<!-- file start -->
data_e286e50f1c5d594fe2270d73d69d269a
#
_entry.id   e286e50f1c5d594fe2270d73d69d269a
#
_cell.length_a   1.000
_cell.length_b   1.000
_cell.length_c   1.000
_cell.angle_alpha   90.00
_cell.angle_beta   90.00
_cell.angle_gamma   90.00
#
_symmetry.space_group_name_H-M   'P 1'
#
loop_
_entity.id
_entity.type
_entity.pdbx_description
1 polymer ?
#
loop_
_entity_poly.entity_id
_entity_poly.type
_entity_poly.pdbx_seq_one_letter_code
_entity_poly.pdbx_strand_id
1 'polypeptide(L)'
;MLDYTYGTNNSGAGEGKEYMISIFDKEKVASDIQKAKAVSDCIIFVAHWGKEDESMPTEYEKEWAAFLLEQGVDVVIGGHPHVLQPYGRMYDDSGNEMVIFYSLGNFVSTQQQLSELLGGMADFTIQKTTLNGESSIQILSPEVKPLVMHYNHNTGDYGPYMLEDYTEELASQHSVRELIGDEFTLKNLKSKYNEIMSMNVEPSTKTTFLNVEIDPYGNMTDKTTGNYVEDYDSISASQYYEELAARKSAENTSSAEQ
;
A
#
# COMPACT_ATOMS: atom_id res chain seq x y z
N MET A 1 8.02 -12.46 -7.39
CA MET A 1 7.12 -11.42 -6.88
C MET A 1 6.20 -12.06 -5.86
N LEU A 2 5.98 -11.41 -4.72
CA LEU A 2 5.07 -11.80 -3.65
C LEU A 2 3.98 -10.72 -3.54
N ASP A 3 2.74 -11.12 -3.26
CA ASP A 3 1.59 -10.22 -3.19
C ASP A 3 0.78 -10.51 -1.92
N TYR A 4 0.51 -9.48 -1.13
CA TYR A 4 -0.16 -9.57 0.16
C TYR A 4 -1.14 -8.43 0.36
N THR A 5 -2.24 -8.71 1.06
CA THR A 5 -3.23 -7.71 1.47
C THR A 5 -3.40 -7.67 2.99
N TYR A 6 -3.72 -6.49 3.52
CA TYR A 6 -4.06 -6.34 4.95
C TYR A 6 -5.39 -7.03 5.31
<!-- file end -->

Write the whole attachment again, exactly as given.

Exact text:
data_e286e50f1c5d594fe2270d73d69d269a
#
_entry.id   e286e50f1c5d594fe2270d73d69d269a
#
_cell.length_a   1.000
_cell.length_b   1.000
_cell.length_c   1.000
_cell.angle_alpha   90.00
_cell.angle_beta   90.00
_cell.angle_gamma   90.00
#
_symmetry.space_group_name_H-M   'P 1'
#
loop_
_entity.id
_entity.type
_entity.pdbx_description
1 polymer ?
#
loop_
_entity_poly.entity_id
_entity_poly.type
_entity_poly.pdbx_seq_one_letter_code
_entity_poly.pdbx_strand_id
1 'polypeptide(L)'
;MLDYTYGTNNSGAGEGKEYMISIFDKEKVASDIQKAKAVSDCIIFVAHWGKEDESMPTEYEKEWAAFLLEQGVDVVIGGHPHVLQPYGRMYDDSGNEMVIFYSLGNFVSTQQQLSELLGGMADFTIQKTTLNGESSIQILSPEVKPLVMHYNHNTGDYGPYMLEDYTEELASQHSVRELIGDEFTLKNLKSKYNEIMSMNVEPSTKTTFLNVEIDPYGNMTDKTTGNYVEDYDSISASQYYEELAARKSAENTSSAEQ
;
A
#
# COMPACT_ATOMS: atom_id res chain seq x y z
N MET A 1 8.02 -12.46 -7.39
CA MET A 1 7.12 -11.42 -6.88
C MET A 1 6.20 -12.06 -5.86
N LEU A 2 5.98 -11.41 -4.72
CA LEU A 2 5.07 -11.80 -3.65
C LEU A 2 3.98 -10.72 -3.54
N ASP A 3 2.74 -11.12 -3.26
CA ASP A 3 1.59 -10.22 -3.19
C ASP A 3 0.78 -10.51 -1.92
N TYR A 4 0.51 -9.48 -1.13
CA TYR A 4 -0.16 -9.57 0.16
C TYR A 4 -1.14 -8.43 0.36
N THR A 5 -2.24 -8.71 1.06
CA THR A 5 -3.23 -7.71 1.47
C THR A 5 -3.40 -7.67 2.99
N TYR A 6 -3.72 -6.49 3.52
CA TYR A 6 -4.06 -6.34 4.95
C TYR A 6 -5.39 -7.03 5.31